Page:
Yes, very well in fact. Contrary to most peoples' intuition, PVs actually generate more power at lower temperatures, other factors being equal. This is because PVs are really electronic devices and generate electricity from light, not heat. Like most electronic devices, PVs operate more efficiently at cooler temperature. In temperate climates, PVs will generate less energy in the winter than in the summer, but this is due to the shorter days, lower sun angles and greater cloud cover, not the cooler temperatures.
14] Does it work in cloudy weather?
How about indoors? PVs do generate electricity in cloudy weather although their output is diminished. In general, the output varies linearly down to about 10% of the normal full sun intensity. Since flat-plate PVs respond to a 180-degree window, they do not need direct sun and can even generate 50-70% of their rated output under a bright overcast. A dark overcast day might correspond to only 5-10% of full sun intensity so output could be diminished proportionately. Indoor light levels, even in a bright office, are dramatically lower than outdoor light levels, typically by a factor of several hundred or more. PVs designed for outdoor use will generally not produce useful power at these light levels since they are optimized for much higher intensities. On the other hand, PVs designed for lower light levels--like the cells found on calculators--are optimized for those conditions and perform poorly in full sunlight.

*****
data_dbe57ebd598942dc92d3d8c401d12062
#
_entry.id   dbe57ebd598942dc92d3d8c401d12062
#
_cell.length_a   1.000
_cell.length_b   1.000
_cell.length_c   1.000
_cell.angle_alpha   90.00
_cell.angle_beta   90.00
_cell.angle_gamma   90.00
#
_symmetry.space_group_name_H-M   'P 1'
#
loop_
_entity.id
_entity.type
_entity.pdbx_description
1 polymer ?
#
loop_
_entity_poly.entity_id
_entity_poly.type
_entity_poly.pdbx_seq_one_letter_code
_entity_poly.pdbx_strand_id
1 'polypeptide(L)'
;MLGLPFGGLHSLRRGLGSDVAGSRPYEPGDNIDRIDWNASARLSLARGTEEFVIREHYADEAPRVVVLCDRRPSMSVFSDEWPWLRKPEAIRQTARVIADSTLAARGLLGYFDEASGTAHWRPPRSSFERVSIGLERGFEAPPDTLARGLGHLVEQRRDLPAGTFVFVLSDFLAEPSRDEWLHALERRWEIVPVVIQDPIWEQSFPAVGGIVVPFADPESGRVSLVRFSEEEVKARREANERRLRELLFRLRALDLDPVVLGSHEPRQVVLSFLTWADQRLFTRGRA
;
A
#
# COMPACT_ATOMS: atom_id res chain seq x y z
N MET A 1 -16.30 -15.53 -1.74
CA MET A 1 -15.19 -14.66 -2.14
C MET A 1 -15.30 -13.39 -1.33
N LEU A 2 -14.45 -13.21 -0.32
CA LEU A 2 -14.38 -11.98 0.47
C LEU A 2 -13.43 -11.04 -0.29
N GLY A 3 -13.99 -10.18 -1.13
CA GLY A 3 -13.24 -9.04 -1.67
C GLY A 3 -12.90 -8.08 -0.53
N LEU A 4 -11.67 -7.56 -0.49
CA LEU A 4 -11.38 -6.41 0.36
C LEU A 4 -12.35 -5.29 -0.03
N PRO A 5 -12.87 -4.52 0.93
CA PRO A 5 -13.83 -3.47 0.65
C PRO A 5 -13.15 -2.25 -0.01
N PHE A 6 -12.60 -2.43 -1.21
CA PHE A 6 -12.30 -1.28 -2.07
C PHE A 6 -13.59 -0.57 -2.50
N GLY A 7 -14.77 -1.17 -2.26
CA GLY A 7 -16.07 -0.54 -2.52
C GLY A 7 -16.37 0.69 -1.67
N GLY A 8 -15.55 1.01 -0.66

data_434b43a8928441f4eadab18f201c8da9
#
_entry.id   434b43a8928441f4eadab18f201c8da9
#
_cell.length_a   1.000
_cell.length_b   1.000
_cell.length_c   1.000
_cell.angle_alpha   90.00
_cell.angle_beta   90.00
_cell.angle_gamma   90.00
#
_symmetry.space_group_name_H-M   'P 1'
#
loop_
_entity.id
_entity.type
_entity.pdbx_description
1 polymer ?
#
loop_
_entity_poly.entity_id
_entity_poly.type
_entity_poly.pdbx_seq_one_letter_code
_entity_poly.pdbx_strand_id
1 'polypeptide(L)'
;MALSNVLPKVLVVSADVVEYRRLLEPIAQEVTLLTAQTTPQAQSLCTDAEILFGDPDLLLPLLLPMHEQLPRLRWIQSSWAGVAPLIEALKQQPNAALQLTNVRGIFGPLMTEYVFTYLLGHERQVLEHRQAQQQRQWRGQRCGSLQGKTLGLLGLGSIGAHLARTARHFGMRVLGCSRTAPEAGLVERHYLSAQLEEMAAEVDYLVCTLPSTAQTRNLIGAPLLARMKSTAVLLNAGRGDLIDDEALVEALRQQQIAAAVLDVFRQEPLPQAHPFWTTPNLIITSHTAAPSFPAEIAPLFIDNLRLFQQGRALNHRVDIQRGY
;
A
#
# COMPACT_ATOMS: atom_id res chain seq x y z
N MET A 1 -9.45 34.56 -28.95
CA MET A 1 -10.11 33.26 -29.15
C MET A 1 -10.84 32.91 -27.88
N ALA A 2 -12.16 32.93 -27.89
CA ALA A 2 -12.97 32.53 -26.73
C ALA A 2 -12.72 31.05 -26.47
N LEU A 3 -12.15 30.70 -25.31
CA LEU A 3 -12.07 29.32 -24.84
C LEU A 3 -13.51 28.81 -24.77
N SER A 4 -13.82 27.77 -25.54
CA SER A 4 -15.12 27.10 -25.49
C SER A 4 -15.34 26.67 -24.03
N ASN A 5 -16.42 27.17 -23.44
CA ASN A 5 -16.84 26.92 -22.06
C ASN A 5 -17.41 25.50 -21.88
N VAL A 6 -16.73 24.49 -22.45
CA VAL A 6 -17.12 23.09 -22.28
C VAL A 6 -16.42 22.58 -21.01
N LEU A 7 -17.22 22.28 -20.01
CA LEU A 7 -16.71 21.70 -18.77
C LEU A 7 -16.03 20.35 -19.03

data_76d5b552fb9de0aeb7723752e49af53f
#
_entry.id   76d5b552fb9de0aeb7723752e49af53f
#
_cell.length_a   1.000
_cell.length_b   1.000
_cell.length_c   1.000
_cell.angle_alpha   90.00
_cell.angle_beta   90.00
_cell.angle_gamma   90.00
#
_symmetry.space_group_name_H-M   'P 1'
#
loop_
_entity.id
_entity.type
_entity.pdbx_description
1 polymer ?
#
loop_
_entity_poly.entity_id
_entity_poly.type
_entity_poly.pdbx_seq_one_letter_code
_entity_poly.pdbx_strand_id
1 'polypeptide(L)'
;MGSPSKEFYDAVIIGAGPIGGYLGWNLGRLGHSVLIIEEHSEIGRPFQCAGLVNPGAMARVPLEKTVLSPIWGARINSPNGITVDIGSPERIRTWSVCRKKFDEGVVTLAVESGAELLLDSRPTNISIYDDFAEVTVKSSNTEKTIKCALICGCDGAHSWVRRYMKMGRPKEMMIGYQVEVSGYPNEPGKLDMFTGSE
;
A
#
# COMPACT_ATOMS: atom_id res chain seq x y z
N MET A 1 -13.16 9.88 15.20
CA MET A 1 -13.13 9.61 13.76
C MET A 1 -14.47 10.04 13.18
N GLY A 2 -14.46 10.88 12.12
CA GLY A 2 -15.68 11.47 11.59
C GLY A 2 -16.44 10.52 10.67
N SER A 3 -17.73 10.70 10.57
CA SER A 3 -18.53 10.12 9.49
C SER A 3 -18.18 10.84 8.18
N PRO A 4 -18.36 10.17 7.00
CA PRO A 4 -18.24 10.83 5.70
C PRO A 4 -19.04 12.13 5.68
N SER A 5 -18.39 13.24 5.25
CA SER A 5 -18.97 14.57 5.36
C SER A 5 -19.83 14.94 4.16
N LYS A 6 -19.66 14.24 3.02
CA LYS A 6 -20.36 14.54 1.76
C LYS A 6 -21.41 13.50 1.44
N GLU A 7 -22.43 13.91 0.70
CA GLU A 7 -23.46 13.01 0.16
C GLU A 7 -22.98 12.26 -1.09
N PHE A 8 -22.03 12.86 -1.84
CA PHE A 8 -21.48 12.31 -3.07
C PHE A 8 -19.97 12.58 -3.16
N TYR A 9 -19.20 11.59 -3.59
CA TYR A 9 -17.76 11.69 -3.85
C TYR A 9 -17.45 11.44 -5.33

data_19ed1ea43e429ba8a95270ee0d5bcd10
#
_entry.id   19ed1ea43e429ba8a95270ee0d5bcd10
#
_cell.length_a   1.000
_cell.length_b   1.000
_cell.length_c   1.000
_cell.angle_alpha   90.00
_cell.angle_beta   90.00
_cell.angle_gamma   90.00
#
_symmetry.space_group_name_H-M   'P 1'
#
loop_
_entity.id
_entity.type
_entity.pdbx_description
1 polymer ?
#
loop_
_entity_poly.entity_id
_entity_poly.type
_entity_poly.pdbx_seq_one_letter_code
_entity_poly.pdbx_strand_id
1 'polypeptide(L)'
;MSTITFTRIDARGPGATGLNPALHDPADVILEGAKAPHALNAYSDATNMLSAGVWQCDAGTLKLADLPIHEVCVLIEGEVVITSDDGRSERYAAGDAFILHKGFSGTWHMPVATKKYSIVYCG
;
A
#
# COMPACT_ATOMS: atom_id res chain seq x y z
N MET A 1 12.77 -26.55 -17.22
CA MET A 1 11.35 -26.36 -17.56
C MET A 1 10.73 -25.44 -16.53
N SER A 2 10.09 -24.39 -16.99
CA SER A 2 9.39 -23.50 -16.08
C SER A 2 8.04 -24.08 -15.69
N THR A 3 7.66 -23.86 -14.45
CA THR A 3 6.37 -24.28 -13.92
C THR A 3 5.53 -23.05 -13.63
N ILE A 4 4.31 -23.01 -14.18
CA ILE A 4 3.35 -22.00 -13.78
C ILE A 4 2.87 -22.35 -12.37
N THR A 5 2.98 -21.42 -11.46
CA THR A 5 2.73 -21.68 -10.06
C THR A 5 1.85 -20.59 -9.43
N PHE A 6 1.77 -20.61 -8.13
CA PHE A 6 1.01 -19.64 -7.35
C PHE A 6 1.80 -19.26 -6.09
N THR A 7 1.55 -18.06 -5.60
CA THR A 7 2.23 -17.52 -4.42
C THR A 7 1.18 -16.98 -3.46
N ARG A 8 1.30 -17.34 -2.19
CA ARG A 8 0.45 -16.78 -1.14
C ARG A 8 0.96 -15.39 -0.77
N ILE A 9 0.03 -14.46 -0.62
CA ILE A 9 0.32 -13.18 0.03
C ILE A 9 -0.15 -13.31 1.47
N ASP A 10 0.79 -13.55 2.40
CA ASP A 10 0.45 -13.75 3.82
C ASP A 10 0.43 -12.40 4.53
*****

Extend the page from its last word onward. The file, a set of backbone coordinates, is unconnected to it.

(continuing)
15] How long will my PV system last? Do PV modules lose power over time?
In general, the PV modules are the longest-lived component of a PV system. Top-quality modules are designed to last at least 30 years and carry a 20-year warranty. They are designed to withstand all of the rigors of the environment including arctic cold, desert heat, tropical humidity, winds in excess of 125 mph (200 kph), and 1 inch (25mm) hail at terminal velocity. High-quality industrial batteries will at best last about 8 to 10 years. Smaller sealed units will typically last 2 to 4 years. Automotive batteries are poorly matched to the characteristics of PV systems and will generally only last 12 to 18 months in PV service. Key to long life is correct system design, and component selection.